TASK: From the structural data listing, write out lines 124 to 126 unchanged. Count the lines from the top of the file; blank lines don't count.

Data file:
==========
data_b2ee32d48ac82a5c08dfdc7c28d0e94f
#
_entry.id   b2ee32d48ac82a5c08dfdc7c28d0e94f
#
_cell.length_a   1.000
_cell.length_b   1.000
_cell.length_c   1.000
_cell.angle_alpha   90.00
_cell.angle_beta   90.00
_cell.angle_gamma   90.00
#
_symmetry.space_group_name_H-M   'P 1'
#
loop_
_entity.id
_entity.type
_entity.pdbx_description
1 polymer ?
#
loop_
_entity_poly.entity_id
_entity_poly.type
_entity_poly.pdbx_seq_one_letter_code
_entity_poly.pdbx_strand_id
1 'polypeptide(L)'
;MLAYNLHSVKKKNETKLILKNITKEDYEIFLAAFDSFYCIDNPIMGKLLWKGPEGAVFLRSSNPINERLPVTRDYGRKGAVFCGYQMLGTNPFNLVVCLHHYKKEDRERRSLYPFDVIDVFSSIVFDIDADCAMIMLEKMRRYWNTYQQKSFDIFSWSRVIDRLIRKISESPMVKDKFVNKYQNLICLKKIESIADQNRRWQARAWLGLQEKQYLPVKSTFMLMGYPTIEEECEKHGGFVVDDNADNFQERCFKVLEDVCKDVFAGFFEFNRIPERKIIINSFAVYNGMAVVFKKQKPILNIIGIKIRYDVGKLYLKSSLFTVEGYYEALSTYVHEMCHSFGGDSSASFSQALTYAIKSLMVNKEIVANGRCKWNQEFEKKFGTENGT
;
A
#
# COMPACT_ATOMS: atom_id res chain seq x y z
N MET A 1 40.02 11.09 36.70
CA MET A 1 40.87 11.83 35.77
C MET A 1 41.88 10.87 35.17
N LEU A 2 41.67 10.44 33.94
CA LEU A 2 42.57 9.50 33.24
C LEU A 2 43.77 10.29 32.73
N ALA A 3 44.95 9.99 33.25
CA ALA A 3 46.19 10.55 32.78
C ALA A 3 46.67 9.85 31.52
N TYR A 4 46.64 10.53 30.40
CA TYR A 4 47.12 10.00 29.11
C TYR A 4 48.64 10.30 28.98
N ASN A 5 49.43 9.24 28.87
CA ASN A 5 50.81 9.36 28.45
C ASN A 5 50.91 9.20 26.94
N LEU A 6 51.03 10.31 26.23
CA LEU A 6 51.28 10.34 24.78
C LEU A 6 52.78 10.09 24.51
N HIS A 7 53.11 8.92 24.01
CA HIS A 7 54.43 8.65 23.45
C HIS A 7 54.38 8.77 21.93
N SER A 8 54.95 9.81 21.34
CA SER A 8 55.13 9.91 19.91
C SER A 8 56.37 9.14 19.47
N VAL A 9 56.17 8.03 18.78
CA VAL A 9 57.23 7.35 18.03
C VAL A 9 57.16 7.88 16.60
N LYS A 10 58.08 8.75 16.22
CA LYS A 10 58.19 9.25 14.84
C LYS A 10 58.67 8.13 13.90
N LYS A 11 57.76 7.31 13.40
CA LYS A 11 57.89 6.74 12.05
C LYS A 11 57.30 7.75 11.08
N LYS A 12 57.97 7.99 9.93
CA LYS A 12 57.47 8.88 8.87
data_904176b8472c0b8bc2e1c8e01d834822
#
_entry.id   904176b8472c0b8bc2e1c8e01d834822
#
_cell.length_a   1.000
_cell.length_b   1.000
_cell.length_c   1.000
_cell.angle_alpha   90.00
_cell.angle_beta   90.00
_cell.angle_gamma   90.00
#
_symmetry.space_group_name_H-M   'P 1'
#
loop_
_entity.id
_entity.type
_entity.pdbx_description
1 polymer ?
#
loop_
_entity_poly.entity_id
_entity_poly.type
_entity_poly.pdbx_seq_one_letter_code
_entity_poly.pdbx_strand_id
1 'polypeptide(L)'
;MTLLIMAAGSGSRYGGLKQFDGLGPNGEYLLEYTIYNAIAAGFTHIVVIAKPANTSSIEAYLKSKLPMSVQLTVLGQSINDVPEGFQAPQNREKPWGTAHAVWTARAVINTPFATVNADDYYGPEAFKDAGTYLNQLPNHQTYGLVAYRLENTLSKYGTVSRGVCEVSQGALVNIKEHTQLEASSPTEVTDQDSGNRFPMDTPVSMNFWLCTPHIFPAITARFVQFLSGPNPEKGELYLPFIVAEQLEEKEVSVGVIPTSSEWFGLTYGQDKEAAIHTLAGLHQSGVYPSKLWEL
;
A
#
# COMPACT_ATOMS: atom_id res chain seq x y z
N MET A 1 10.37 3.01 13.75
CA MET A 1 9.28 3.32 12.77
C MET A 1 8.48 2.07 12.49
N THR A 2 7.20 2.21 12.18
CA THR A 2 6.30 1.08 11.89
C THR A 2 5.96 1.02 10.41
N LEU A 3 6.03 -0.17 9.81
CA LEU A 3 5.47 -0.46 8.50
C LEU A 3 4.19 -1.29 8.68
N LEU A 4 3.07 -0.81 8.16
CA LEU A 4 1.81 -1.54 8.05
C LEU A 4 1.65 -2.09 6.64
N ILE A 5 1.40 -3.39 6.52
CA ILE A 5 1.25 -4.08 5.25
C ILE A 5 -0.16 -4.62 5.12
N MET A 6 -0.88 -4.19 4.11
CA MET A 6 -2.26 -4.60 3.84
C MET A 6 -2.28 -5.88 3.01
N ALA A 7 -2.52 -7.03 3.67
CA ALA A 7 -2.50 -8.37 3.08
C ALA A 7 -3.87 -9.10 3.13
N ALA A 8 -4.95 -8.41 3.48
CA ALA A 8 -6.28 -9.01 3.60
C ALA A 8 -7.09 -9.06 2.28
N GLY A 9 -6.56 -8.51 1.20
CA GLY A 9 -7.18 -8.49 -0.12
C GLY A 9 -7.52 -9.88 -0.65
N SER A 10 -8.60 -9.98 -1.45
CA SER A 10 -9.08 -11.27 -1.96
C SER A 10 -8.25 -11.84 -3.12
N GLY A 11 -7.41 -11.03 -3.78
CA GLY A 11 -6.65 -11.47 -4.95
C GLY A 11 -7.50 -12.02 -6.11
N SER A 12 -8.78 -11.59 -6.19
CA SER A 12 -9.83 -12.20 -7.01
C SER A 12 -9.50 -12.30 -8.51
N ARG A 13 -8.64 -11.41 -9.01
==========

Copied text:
CA SER A 10 -9.08 -11.27 -1.96
C SER A 10 -8.25 -11.84 -3.12
N GLY A 11 -7.41 -11.03 -3.78